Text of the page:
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Using a synchronized method with different objects

 
Craig James
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I have a question concerning the use of a synchronized method by two different objects. I have tried searching the forums for a similar question, but I wasn't able to find anything. If this question has already been answered, then a simple link to that thread would be great. Thanks in advance for any help.

The code examples come from the Sun Certified Programmer for Java 6 Study Guide by Kathy Sierra and Bert Bates.

In the chapter 9 Self Test, there are two questions that have me confused. Question 17 (pg. 785) is:

Given:



And given these two fragments:



When either fragment I or fragment II is inserted at line 7, which are true? (Choose all that apply.)
A. Compilation fails
B. With fragment I, an exception is thrown
C. With fragment I, the output could be 4 2 4 2
D. with fragment I, the output could be 4 4 2 3
E. With fragment II, the output could be 2 4 2 4

Answer:

C and E are correct. E should be obvious. C is correct because even though move() is synchronized, it's being invoked on two different objects.

And now question 15 (pg. 783) from the same Self Test:

Given:



And given these two fragments:


When fragment I or fragment II is inserted at line 5, which are true? (Choose all that apply.)
A. An exception is thrown at runtime
B. With fragment I, compilation fails
C. With fragment II, compilation fails
D. With fragment I, the output could be yo dude dude yo
E. With fragment I, the output could be dude dude yo yo
F. With fragment II, the output could be yo dude dude yo

Answer:

F is correct. With fragment I, the chat method is synchronized, so the two threads can't swap back and forth. With either fragment, the first output must be yo.

My question is this: Based on the answer to question 17 (that there are two different objects, therefore they can access the synchronized method at the same time), shouldn't D also be a correct answer for question 15?

Thanks once again for any help.
 
Steve Luke
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I question 17, the main method specifically generates two instances of the class with the synchronized method. In question 15 it creates just one instance of the class with the synchronized method and feeds it to two threads.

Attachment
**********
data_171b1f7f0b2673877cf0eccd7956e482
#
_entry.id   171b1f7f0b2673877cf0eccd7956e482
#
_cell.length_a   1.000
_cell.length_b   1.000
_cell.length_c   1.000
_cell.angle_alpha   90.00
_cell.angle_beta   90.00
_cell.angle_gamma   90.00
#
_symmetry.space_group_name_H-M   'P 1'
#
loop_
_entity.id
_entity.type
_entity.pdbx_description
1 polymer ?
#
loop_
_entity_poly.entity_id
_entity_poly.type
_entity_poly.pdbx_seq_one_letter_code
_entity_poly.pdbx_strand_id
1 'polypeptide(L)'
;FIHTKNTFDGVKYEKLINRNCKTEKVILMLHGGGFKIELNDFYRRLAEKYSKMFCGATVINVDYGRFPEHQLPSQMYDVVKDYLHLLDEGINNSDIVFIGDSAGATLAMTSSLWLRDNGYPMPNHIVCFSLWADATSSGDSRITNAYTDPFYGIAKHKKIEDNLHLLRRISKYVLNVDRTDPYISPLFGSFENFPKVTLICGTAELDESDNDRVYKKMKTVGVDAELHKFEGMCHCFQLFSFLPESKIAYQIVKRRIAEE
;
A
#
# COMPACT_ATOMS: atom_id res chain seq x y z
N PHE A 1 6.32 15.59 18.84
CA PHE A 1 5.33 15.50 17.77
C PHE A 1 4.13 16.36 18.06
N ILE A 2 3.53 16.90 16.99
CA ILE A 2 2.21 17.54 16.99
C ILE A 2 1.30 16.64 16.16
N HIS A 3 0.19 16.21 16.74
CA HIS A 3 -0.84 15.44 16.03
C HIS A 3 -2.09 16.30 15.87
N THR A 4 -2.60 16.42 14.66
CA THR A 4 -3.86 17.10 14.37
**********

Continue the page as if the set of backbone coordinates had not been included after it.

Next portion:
Do you understand why that makes a difference?
 
Craig James
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Originally posted by Steve Luke:
I question 17, the main method specifically generates two instances of the class with the synchronized method. In question 15 it creates just one instance of the class with the synchronized method and feeds it to two threads.

Do you understand why that makes a difference?


Thanks for your reply, Steve. I do understand the difference. I figured out the answer to my question about a minute after my first post, and was writing code to test it out as you posted your reply.

Thanks once again.
 
Janki Shah
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Why Dudes Instance variable should be static? if i remove static modifier I get NullPointerException. Can any one please explain what does it mean to have Static Instance variable in DudesChat class.
 
Jeff Verdegan
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Janki Shah wrote:
Why Dudes Instance variable should be static? if i remove static modifier I get NullPointerException.


If it's non-static, then each instance of DudesChat has its own "d" variable. Then the "d" that's initialized in go() only applies to that DudesChat instance. The two new DudesChat objects created each have their own "d" and they are never set, so they retain their default null value. If "d" is static, then there's a single "d" for the DudesChat class overall, and all the instances see the same one.

It's really awful design to create one DudesChat object just so that one can create two other ones.
 
Janki Shah
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Thank you for the explanation Jeff. It helps a lot.
 
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